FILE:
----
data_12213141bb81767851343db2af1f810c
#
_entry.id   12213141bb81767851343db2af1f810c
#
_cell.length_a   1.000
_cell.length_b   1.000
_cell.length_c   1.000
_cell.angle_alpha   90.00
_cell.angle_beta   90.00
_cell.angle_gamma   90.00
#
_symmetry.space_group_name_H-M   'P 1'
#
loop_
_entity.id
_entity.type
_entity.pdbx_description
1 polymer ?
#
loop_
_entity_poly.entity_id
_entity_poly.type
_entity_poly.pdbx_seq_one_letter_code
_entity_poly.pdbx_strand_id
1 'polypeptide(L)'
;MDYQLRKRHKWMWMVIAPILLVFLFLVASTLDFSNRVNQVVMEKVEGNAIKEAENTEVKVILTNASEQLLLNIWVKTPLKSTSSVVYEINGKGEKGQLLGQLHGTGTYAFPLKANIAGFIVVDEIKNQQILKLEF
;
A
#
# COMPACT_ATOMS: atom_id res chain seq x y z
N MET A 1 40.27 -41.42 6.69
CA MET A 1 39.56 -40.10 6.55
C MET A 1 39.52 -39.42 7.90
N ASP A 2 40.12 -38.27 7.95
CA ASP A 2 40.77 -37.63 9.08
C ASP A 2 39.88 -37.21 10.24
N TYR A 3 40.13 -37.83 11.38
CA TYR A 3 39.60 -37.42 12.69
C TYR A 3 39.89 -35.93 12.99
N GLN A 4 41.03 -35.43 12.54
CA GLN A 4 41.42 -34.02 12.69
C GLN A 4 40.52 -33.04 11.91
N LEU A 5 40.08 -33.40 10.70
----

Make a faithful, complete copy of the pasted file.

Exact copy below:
data_12213141bb81767851343db2af1f810c
#
_entry.id   12213141bb81767851343db2af1f810c
#
_cell.length_a   1.000
_cell.length_b   1.000
_cell.length_c   1.000
_cell.angle_alpha   90.00
_cell.angle_beta   90.00
_cell.angle_gamma   90.00
#
_symmetry.space_group_name_H-M   'P 1'
#
loop_
_entity.id
_entity.type
_entity.pdbx_description
1 polymer ?
#
loop_
_entity_poly.entity_id
_entity_poly.type
_entity_poly.pdbx_seq_one_letter_code
_entity_poly.pdbx_strand_id
1 'polypeptide(L)'
;MDYQLRKRHKWMWMVIAPILLVFLFLVASTLDFSNRVNQVVMEKVEGNAIKEAENTEVKVILTNASEQLLLNIWVKTPLKSTSSVVYEINGKGEKGQLLGQLHGTGTYAFPLKANIAGFIVVDEIKNQQILKLEF
;
A
#
# COMPACT_ATOMS: atom_id res chain seq x y z
N MET A 1 40.27 -41.42 6.69
CA MET A 1 39.56 -40.10 6.55
C MET A 1 39.52 -39.42 7.90
N ASP A 2 40.12 -38.27 7.95
CA ASP A 2 40.77 -37.63 9.08
C ASP A 2 39.88 -37.21 10.24
N TYR A 3 40.13 -37.83 11.38
CA TYR A 3 39.60 -37.42 12.69
C TYR A 3 39.89 -35.93 12.99
N GLN A 4 41.03 -35.43 12.54
CA GLN A 4 41.42 -34.02 12.69
C GLN A 4 40.52 -33.04 11.91
N LEU A 5 40.08 -33.40 10.70